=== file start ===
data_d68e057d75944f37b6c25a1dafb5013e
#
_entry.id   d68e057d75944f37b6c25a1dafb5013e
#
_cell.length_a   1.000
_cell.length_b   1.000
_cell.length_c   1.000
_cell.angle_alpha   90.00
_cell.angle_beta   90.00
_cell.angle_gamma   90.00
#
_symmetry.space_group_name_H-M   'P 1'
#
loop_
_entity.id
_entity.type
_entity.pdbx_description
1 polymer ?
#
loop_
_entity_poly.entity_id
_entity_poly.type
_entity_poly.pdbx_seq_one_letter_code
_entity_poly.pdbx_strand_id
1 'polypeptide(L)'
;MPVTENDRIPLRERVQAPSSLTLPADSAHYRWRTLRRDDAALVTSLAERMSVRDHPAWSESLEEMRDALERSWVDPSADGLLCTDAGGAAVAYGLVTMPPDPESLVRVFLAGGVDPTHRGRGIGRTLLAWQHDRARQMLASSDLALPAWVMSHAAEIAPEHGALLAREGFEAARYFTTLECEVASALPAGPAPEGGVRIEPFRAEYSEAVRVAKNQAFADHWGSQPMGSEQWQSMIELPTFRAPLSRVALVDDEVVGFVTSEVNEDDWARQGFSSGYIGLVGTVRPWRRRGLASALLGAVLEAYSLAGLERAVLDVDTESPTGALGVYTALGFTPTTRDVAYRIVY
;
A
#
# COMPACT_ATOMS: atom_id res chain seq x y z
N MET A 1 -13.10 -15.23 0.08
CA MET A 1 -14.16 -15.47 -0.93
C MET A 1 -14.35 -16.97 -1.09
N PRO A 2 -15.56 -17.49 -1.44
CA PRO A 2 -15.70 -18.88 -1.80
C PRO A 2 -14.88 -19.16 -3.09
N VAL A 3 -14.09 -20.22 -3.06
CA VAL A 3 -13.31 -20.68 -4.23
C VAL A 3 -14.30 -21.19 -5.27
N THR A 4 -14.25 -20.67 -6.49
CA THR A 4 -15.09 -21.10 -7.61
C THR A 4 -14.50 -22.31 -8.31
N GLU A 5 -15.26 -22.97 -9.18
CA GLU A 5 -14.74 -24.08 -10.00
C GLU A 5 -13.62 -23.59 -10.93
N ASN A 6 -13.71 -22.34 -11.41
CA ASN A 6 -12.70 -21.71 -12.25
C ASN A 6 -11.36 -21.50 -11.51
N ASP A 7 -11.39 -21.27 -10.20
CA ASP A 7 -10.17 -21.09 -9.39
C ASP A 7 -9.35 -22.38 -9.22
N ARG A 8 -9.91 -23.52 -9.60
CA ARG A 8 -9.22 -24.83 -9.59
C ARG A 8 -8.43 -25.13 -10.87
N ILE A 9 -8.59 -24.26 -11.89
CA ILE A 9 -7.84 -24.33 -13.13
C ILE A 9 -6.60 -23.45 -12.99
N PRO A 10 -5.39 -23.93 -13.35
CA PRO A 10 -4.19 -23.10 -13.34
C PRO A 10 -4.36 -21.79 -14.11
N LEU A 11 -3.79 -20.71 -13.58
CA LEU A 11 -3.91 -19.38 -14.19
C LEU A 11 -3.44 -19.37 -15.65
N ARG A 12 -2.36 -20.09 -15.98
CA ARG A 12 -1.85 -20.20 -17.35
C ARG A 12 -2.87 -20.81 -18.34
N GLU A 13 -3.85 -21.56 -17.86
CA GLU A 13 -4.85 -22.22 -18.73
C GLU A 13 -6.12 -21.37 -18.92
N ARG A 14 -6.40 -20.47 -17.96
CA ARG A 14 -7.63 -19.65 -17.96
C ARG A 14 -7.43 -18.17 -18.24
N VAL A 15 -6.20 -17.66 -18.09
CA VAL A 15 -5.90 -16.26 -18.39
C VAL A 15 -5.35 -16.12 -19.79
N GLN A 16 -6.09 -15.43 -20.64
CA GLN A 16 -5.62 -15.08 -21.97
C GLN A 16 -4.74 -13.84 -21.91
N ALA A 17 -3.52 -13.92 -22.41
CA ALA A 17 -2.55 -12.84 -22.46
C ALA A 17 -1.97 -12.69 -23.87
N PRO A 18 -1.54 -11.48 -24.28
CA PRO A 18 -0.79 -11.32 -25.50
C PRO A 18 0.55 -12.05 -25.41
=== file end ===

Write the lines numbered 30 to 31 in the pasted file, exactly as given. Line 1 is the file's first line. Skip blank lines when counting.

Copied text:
# COMPACT_ATOMS: atom_id res chain seq x y z
N MET A 1 -13.10 -15.23 0.08